Cheesecake Factory Servers Arrested for Credit Card Fraud

Photo courtesy of
‘Cheesecake Factory…yum!’
courtesy of ‘dave~’

Have you eaten at the Cheesecake Factory in Friendship Heights lately? No? Good. Turns out, there was a credit card fraud ring operating with the help of the servers from Cheesecake Factory, to the tune of $117,000+ worth of false charges. The wait staff would use credit card skimmers to sluice off your credit card info for the low, low reward of $25-40 per card.

While this happens to local restaurants as well (famously, it happened at 701 last year) it seems to be something that happens mainly in the big chains, either due to depressed server salaries and tips, or because the organizations themselves don’t do much to engender staff loyalty to patrons. Just something to consider when you’re weighing your dining choices.

We regret the confusion, and have updated the story to put the Cheesecake Factory whence it belongs in Friendship Heights. Fail on our end.

I live and work in the District of Columbia. I write at We Love DC, a blog I helped start, I work at Technolutionary, a company I helped start, and I’m happy doing both. I enjoy watching baseball, cooking, and gardening. I grow a mean pepper, keep a clean scorebook, and wash the dishes when I’m done. Read Why I Love DC.

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10 thoughts on “Cheesecake Factory Servers Arrested for Credit Card Fraud

  1. There isn’t a Cheesecake Factory in Georgetown. There’s one on Wisconsin, in Friendship Heights, do you mean that one?

  2. Wasn’t the skimming going on at the Cheesecake Factory in Friendship Heights? Is there even a Cheesecake Factory in Georgetown?

  3. Listen I think your article was unfairly harsh; as someone who worked for the company and still knows servers at this location the entire culture of the cheesecake factory is centered around absolute guest satisfaction; its in their mission statements. Also if you read further into the court records (publicly accessible an referenced in several credible news stories (see Fox, ABC and the Washington post) the cheesecake has been completely open and accessible to the investigation.

    I feel for those who have been affected by this scam but as well it was 3 individuals not “the waitstaff” who were responsible and it should be noted that cheesecake factory was critical in identifying the suspects. I know you are just a blog writer but read the whole story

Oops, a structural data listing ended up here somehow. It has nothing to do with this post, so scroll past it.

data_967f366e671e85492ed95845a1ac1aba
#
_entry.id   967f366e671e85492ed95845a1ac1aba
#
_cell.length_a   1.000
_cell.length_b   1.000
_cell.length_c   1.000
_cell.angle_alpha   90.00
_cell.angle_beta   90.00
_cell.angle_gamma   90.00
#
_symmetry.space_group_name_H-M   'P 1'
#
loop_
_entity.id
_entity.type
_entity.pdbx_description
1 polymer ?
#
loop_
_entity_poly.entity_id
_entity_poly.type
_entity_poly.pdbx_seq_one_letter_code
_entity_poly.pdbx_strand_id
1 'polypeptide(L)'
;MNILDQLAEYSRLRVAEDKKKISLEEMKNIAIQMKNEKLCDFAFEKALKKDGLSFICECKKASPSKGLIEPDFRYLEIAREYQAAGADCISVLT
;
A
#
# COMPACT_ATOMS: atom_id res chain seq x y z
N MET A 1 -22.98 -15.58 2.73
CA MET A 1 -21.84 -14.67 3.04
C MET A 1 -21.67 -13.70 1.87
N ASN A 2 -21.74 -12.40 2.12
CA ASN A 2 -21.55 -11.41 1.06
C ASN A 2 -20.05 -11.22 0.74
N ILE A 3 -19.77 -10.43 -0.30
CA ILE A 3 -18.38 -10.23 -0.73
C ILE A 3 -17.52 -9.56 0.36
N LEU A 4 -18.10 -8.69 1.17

4. For patrons who went to that particular Cheesecake Factory who now have to go through months of receipts to make sure their credit card number wasn’t also stolen, the fact that it was only three people is entirely irrelevant. While there may only have been three actual thieves, there’s no telling how many customers of other staff members were affected by something as simple as “hey, I have to go check on table 17, can you run this card for me?”

  5. I was one of the individuals who was scammed at this location. I wouldn’t put it as far as to say CCF is all about guest satisfaction and gratification. That’s bs, I have had waitresses who have rolled their eyes when I ask that I don’t want tomatos, etc on my burgers. What surprises me the most is the rigorous interview process and screening CCF does when hiring employees. You would think that this franchise wouldn’t have this problem, however they do. What also surprised me was the fact that my bank explained me to that the criminal (waiter or waitress) has rights and protection when I inquired about who scammed me. Today it seems that you need to just pay in cash to be protected, then again who carries cash nowadays? It’s sad almost, just sad what everything has come to.

  6. I’m a fraud analyst for a major travel company. I’ve done this work for many years and can tell you these people spend their days finding ways to get at your money. We find ways to stop them and they find ways around our processes. It’s a constant game of cat and mouse. When the tools needed to steal your identity are available at your local Radioshack or online for a nominal fee or for free it’s no wonder why I still have a job. This job is one of the few jobs that is economy-proof. When the economy gets bad our jobs become more important and much busier. Skimming is popular but ID theft through online tools is easier and harder to stop. The trends I see more these days as opposed to years ago are internal fraud committed by people in the workplace, especially people in the financial industry. As fraud becomes more prevalent and more US companies try to outsource their customer service people we’re seeing internal fraud go through the roof. My advice?
    1. CHECK YOUR CREDIT STATEMENTS ONLINE EVERY COUPLE DAYS!!!!! Especially after making a purchase online or over the phone.

  7. When I read Dan’s comment that “the entire culture of the Cheesecake Factory is centered around absolute guest satisfaction,” I LOLed. I had lunch there recently, for lack of time to find a better choice, and the waitstaff was lethargic and unattentive. And the food was surprisingly bad. I guess that’s what you get if you eat at a chain restaurant that calls itself a “Factory.”

  8. Tom, I can’t believe you turn the blame back on the victims with “either due to depressed server salaries and tips, or because the organizations themselves don’t do much to engender staff loyalty to patrons.” These are thieves, plain and simple! Since when is it ok to take what does not belong to you? Unbelievable!